long delay before you can do anything else (more on this in the
Movie section below)
audio recordings with photos, unlike the C-3030Z
CP990 has a lot more info that the C-3030Z provides -- check it
This is the standard view in playback mode. Nothing unfamiliar
Turn the wheel one click, and you've got this page. Besides
the info about your camera, you've got all kinds of other pieces
Turn the wheel another click and you've got this page. Note
the brackets that show where the camera was focused.
Finally, histogram mode, which shows the distribution of tones
in an image. The horizontal axis shows pixel brightness, and
the vertical axis gives numbers of pixels.
Nikon Coolpix 990
can never be too much information! Aside from the long delay when
you pass through a movie, the CP990's playback mode is superior.
found the menu system on the 3030 to be cumbersome and unintuitive
It takes too many button pushes to do things that takes maybe two
on the Coolpix. The example illustrated in a recent PC
World review of this camera is partially true: their review
claimed that it takes 16 button pushes to get from aperture priority
to shutter priority mode. Fair enough, but there's a faster way
to do it, as I'll show below:
1. Push the menu button on the back of the camera
2. Here's the first screen of the menus. Instead of moving down
like in the PC World test, I'm going to scroll up instead.
3. Okay, so I moved up one click and here I am. One push to
the right on the four-way switch and...
4. I've got my choice. Let's say I'm going to switch into aperture
priority mode now (I'm currently in shutter priority mode).
That's one click up.
5. Ok, we're almost there. Now I've got to click the OK button.
6. Okay, one more push of the OK button and we're done.
we've just switched from shutter to aperture priority mode in six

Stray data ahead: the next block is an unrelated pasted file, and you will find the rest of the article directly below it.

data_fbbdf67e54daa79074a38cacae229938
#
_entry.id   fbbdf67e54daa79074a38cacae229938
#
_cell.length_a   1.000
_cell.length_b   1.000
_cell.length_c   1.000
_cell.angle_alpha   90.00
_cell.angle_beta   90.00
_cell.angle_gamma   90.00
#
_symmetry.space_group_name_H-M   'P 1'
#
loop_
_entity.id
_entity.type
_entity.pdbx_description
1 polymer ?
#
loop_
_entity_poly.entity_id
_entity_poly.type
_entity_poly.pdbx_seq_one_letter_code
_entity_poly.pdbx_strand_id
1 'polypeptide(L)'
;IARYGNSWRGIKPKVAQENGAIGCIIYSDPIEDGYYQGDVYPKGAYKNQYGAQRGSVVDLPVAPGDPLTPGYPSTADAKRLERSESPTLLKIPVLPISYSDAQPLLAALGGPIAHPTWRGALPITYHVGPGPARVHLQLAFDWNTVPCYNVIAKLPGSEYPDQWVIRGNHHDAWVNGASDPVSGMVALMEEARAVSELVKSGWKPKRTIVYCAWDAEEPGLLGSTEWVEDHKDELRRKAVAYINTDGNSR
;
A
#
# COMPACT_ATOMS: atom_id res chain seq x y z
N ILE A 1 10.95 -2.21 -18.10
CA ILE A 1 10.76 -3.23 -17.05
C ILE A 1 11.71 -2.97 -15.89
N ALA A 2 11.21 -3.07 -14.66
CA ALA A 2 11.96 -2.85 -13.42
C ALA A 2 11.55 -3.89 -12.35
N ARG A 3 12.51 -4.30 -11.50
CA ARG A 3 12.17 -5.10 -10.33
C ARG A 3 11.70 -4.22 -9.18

button pushes, not 16. I'll do the same example for the Coolpix
in a bit.
what options await you in the menus? Here goes for record mode:
(Single shot, continuous shooting, continuous shooting with exposure
and white balance adjusted for every shot, self-timer/remote control,
Auto bracketing mode will take 3 or 5 shots sequentially, using
different exposure compensation values. This is especially helpful
for night or low-light shots.
balance (Auto, daylight, cloudy, tungsten, or fluorescent)
There is no manual white balance on this camera
(Auto, 100, 200, 400)
When in A/S/M mode, the ISO default is 100. You cannot use
strength (-2.0EV to +2.0EV)
This is adjusted just like exposure compensation, in 1/3EV
shutter flash sync mode (Off, Slow 1, Slow 2)
This is useful for creative night shots. You can set the flash
to fire either at the beginning or the end of a long exposure.
flash options (internal + external, external only)
If you're using the FL-40 extension flash (more on this later),
you can choose if you want the internal flash to fire too.
zoom (On, Off)
The 2.5X digital zoom will reduce the quality of your photos,
effects (Off, Black & White, Sepia, White Board, Black Board)
I will discuss the White Board mode a bit later in this review.
recording (On, Off)
You can record up to 4 seconds of sound with each photo
See the Other C-3030Z Features section later in this
review for more.
setup (erase or format a SmartMedia card)
setup (sharpness, TIFF, SQ1 and SQ2 settings)
setting (TIFF, SHQ, HQ, SQ1, SQ2)
You can define what resolution TIFF, SQ1, and SQ2 use in the
Mode setup window
mode (aperture priority, shutter priority, full manual mode)
that's enough about the 3030Z's menus, I think you get the idea.
does a better job with their menus, making common operations easy
to do. As promised, here's how you change the CP990 from Shutter
to Aperture priority -- compare this with the C-3030Z:
1. Hold down MODE button, turn wheel once
2. Done! Note the change in the LCD info display.
Much better. I found this to be the case with most functions on
the CP990. The menus can be accessed in the "traditional"
way, by moving the four way switch through the menu hierarchy (below
left and right). You can also just select one (See below left, that
little disc with the arrows under it? That means you can use the
wheel. The icon just to the left will change) and use the wheel
to change them, making it even easier. You have to know what the
symbols mean, though, in order for this to be useful.
a rundown of the menu choices available in Manual mode-- your choices
are far more limited in Auto mode:
balance (Auto, Manual, Sunlight, Incandescent, Fluorescent, Cloudy,
(Matrix, Spot, Center-weighted, Spot AF Area)
The Spot AF Area function will link spot metering to the area
that the camera is focused on. You must be in AF Area Mode to
Mode (Single, Continuous, Multi-shot 16, VGA sequence, Ultra HS,
Multi-shot, VGA sequence, and Ultra HS will be discussed at